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Let's suppose I am writing a function template GCD which uses both operator/ and operator%. For some types, for example, complex numbers or polynomials both can be computed efficiently (i.e. when dividing polynomials you get remainder "for free"). So some of my class templates have divmod implemented, which returns a pair of quotient and remainder.

However some classes and notably built-in types, such as int, do not have divmod (or equivalent) implemented. If I was about to write one GCD which uses divmod I would discriminate against the other types (and vice versa). I haven't been able to come up with a template specialization which wouldn't require most of the code for GCD to be repeated.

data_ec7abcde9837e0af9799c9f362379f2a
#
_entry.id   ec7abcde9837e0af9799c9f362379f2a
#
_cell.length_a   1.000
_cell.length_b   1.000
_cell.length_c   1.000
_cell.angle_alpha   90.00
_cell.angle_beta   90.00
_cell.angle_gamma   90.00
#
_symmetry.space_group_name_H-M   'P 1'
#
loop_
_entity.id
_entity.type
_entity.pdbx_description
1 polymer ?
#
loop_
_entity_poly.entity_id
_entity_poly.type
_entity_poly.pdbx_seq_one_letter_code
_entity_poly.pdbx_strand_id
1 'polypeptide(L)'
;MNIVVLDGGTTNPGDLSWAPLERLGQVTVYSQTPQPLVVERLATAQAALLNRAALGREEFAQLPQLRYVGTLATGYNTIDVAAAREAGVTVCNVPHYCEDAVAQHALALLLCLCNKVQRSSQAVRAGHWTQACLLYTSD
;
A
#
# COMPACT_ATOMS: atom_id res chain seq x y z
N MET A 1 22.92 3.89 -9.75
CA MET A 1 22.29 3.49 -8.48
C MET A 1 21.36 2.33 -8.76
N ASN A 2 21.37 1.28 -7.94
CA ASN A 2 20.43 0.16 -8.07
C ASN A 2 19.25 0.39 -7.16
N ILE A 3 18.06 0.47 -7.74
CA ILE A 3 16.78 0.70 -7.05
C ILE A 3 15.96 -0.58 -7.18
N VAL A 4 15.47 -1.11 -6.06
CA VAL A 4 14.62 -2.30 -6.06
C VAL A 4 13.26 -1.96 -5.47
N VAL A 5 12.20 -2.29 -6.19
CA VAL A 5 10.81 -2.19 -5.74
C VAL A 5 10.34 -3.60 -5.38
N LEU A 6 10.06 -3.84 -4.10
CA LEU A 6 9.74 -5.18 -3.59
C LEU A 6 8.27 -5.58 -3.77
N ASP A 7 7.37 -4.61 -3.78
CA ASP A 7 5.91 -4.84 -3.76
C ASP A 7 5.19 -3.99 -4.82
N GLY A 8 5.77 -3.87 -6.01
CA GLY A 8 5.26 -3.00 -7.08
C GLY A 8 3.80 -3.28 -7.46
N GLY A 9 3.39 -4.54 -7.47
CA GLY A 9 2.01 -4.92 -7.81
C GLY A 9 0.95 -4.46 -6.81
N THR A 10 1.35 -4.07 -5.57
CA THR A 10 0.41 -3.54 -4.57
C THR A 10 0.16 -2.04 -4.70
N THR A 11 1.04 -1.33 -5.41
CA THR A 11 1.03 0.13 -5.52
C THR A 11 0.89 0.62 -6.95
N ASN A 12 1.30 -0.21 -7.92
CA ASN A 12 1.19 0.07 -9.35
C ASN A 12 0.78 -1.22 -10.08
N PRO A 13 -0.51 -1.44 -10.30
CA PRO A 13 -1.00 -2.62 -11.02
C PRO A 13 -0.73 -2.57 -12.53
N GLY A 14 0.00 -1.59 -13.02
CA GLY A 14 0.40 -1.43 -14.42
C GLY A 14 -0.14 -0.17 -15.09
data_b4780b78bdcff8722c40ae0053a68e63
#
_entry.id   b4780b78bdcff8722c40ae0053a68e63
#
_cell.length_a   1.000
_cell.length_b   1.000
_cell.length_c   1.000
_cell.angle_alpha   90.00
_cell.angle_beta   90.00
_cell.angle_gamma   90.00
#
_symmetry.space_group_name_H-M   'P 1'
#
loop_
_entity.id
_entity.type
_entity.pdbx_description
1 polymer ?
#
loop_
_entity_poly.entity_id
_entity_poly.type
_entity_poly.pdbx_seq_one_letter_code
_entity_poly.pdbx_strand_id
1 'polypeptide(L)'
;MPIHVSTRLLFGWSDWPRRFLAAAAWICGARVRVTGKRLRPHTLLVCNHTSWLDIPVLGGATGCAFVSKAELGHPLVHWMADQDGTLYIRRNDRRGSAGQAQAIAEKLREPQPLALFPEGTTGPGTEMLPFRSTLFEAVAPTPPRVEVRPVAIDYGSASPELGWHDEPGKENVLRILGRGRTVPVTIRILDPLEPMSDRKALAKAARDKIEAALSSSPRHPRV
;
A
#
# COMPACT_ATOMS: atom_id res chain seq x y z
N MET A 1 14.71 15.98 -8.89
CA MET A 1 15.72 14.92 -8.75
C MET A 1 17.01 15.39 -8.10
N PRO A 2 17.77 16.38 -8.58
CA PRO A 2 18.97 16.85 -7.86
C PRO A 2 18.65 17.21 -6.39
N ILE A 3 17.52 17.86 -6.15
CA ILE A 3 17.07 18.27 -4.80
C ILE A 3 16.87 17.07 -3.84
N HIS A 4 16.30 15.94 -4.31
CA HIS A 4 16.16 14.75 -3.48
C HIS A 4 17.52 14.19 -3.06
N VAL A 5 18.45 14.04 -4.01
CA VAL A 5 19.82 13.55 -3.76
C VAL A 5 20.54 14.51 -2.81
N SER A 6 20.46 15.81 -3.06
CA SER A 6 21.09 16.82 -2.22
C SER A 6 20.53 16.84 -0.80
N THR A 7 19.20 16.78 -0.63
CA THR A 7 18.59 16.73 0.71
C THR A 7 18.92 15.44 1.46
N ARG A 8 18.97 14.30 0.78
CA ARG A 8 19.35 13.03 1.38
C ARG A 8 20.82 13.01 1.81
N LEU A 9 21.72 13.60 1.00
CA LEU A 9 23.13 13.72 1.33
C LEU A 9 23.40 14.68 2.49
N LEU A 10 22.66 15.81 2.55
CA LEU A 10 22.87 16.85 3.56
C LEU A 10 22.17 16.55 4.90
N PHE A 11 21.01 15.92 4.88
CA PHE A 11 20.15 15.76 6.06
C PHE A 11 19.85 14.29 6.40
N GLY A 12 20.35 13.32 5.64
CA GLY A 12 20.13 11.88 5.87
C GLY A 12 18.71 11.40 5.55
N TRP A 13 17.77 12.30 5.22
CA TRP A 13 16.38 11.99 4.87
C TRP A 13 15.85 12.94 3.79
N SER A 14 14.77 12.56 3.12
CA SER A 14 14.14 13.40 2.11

What are my options here?

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1 Answer 1

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I would go for type traits and template specializations based on that. You can use metaprogramming to determine if the type has divmod, and based on that provide specific parts of a general algorithm. That is, extract the common part of the algorithm into a generic piece of code that calls specialized functions for the differing parts based on the typetraits.

Take a look at boost::type_traits library to get on the way of the type traits implementation, and policy based design for ideas on how to inject different behaviors in a common code base by means of (policy) templates.

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thanks, I guess your answer and ddj.com/cpp/184404270#l4 will get me going! –  user103892 May 9 '09 at 0:03
ok, actually kuro5hin.org/?op=displaystory&sid=2001/3/1/72020/17594 did the trick –  user103892 May 9 '09 at 1:13

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